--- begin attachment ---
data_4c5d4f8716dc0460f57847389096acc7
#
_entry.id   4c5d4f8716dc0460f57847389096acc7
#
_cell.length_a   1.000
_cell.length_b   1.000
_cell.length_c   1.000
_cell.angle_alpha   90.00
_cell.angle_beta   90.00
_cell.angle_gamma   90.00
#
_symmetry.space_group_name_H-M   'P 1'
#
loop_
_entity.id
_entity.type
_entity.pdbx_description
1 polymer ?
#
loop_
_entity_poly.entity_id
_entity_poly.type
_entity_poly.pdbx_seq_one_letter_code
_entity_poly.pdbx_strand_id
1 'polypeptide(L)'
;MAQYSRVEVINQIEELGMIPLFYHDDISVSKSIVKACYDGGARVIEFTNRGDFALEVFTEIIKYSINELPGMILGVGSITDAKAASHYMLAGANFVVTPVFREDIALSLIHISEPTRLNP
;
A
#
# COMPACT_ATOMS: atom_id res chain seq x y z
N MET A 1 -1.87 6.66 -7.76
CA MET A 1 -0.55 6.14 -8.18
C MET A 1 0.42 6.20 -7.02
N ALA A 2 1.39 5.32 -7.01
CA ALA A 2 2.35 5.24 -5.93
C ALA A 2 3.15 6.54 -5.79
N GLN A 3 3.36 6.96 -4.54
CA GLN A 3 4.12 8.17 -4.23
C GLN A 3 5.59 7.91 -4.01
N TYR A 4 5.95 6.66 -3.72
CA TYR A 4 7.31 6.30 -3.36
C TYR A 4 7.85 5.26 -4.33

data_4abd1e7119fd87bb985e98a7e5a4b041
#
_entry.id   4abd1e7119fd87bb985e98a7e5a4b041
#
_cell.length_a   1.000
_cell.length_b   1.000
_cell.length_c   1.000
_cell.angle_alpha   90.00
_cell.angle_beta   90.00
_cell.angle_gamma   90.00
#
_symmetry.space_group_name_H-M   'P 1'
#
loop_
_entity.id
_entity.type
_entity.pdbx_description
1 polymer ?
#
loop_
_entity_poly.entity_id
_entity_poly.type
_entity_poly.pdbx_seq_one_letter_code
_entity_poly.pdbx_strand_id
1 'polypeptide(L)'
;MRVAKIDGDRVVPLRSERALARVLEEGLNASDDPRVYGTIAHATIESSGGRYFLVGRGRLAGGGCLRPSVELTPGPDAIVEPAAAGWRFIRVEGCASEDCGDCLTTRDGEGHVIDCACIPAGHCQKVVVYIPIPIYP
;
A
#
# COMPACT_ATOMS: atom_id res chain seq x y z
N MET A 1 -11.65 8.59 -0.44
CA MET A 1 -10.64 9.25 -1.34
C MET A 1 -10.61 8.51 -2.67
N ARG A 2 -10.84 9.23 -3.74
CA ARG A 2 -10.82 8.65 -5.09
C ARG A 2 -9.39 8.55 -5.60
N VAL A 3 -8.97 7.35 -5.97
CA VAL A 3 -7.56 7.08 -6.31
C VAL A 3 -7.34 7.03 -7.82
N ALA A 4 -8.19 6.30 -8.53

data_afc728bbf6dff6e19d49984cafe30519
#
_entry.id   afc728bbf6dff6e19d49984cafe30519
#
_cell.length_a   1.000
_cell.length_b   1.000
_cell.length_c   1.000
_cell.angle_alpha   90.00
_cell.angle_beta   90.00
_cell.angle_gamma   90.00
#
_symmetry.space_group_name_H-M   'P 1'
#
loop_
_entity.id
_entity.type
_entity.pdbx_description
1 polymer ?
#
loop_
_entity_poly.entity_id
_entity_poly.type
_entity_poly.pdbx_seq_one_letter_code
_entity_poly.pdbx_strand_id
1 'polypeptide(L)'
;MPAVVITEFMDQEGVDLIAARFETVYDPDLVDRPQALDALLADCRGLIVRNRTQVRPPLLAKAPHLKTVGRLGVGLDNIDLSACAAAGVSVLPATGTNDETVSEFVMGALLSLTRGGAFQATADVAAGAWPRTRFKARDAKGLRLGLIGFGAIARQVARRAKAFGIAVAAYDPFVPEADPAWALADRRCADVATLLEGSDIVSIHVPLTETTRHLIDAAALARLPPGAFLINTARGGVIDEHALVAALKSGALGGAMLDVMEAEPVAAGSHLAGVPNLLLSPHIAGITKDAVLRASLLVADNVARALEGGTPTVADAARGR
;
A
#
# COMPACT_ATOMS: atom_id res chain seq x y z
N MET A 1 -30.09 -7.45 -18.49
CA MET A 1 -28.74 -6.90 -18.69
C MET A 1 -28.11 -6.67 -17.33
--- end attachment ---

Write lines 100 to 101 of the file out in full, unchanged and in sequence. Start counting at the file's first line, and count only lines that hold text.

1 polymer ?
#